One of my favorite cartoons when I was growing up was “Super Chicken”. Super Chicken had a sidekick, a lion named Fred, who would often complain when they were put in a particularly tough situation. When that happened, Super Chicken would exclaim, “You knew the job was dangerous when you took it, Fred!”
Some days, I can relate to Fred.
It’s pretty certain that at some point during 99% of court proceedings, one side will be unhappy with the judge’s rulings. I try to explain why I have ruled in a particular way, but, understandably, this does not always satisfy the party on the losing end.
Most people can and do accept the decision and get on with their lives. Once in a very great while, folks are so unhappy with a judge’s decision that they want the world to know how badly they were treated.
One case I handled involved allegations of domestic abuse. The father had his visitation rights with his daughter limited because of the threats. He was very unhappy with me.
He was so unhappy that he paid for newspaper ads in three counties, criticizing me and asking other unhappy litigants to contact him (one other did). Then, he copied the ads and hung them up in bars in the three counties. He followed up by writing several letters to the editors of local papers.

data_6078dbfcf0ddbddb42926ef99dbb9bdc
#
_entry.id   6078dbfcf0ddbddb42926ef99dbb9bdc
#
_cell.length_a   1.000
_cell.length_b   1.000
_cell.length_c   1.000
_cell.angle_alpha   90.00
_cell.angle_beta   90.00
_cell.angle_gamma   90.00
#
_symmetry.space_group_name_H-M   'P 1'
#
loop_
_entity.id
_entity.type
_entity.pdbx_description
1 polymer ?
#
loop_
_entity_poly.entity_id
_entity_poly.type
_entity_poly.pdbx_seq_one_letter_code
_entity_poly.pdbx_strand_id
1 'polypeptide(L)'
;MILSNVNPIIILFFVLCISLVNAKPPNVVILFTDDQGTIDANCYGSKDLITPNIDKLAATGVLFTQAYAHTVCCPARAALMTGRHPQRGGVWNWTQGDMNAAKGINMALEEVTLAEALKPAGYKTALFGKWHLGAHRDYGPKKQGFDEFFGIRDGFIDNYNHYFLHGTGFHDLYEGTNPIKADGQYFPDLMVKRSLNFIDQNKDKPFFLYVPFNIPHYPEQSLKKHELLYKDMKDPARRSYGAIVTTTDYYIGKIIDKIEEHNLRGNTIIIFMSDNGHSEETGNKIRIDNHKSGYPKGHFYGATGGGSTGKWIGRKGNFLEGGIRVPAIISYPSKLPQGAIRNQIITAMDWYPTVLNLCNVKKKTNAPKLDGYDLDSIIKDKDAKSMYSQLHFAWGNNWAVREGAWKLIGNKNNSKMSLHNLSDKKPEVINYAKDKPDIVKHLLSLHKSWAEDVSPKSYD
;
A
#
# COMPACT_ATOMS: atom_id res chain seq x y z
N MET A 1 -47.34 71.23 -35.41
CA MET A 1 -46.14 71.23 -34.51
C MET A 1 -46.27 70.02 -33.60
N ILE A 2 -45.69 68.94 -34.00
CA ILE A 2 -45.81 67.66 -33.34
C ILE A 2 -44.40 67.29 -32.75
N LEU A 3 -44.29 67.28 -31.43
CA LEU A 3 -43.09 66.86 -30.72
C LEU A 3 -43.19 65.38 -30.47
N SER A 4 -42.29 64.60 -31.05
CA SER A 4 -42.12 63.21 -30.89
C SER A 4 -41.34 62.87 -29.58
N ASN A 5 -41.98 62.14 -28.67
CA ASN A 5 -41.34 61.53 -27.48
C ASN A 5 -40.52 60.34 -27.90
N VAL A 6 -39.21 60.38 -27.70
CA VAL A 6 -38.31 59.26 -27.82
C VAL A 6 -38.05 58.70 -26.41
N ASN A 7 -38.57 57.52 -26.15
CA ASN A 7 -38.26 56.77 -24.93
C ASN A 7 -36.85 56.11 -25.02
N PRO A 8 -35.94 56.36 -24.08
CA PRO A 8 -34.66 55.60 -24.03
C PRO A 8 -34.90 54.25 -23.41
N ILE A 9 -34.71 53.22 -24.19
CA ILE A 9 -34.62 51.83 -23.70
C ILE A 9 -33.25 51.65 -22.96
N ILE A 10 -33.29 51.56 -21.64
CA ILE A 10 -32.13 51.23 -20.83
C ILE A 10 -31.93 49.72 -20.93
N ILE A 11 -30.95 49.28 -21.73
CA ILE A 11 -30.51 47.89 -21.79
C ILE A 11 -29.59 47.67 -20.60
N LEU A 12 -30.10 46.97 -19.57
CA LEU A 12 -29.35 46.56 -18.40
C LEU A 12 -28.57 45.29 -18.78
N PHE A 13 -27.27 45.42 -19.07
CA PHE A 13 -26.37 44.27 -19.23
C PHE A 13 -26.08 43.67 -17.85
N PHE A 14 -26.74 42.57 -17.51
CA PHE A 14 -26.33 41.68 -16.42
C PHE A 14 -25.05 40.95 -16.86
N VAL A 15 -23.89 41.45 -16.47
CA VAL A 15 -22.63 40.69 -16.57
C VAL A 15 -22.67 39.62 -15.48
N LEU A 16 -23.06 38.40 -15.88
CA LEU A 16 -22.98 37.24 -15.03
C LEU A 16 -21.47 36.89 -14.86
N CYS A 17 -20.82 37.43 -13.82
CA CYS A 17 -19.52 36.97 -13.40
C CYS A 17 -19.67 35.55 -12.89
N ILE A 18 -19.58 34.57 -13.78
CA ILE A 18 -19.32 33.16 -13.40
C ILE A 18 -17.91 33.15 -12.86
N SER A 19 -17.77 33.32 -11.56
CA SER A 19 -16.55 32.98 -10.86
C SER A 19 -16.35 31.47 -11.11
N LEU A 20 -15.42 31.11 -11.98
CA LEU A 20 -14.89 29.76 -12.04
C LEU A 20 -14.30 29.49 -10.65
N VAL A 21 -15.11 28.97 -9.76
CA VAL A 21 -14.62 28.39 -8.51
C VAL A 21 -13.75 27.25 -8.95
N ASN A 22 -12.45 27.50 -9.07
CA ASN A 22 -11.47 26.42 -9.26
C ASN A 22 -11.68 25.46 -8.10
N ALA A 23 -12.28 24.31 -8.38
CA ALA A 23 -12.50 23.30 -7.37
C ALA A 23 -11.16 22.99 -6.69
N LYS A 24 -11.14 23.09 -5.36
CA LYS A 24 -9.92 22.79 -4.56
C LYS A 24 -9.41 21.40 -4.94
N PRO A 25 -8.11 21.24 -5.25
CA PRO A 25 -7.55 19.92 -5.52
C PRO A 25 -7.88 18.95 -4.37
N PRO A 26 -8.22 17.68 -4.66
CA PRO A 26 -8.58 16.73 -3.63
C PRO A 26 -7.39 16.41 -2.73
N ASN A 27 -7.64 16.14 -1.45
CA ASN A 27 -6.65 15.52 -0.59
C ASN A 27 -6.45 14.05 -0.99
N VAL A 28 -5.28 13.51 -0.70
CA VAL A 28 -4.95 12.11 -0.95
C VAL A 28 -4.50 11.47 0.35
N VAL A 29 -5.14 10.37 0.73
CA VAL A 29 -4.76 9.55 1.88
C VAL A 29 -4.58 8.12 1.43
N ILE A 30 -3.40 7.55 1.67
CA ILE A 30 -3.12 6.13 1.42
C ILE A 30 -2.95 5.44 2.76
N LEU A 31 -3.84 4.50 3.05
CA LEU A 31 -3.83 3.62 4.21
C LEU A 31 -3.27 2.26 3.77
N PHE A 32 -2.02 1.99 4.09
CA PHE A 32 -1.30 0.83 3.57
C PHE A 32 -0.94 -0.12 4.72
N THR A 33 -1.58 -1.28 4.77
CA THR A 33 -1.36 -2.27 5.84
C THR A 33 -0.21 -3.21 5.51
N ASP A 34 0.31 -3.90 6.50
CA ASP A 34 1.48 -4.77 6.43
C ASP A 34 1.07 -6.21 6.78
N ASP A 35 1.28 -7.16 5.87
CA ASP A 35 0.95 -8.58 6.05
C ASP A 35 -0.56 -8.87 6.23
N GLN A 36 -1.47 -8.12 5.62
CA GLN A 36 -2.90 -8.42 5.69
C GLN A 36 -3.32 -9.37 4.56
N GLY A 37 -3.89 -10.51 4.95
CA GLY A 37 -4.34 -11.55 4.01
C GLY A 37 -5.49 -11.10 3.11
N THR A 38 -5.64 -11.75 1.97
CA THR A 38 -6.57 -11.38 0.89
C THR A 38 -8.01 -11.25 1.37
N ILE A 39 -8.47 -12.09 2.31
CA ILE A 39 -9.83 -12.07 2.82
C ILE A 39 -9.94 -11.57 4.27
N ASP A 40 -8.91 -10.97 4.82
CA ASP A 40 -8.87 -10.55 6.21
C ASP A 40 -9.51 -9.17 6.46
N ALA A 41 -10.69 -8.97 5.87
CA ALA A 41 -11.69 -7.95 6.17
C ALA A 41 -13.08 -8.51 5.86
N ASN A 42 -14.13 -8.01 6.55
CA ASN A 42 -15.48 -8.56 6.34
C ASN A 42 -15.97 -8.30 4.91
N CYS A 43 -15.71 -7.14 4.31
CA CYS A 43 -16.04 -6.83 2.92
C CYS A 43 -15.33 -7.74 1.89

Ah, the good old days.
Today, when a litigant is unhappy, he turns to… a blog! For the cost of nothing, a blog can be set up to give folks a venue to criticize judges (or anyone else), sometimes in the most unfair and defamatory ways. Several of my colleagues have become the subjects of such blog attacks. They almost invariably involve a family law dispute concerning custody or parenting time of children.
These electronic forums can help organize protests against a particular judge. I was at a courthouse where such a protest was being held against one of my colleagues. I know of another of my colleagues whose church was picketed on Sunday morning to protest his rulings.
And we judges pretty much have to sit and take it. Our rules of ethics prohibit us from commenting on pending cases, which these always are. The aim, of course, is to intimidate the judge into changing his decision. The result, of course, fails.
And we often wish that the litigants would put a fraction of the effort into maintaining their relations with their ex-spouse and children as they did attacking the judge. I know they would be happier, in the short and long run.
But, then I remember, “You knew the job was difficult when you took it, Tom”
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Next Week: Second Drawer on the Right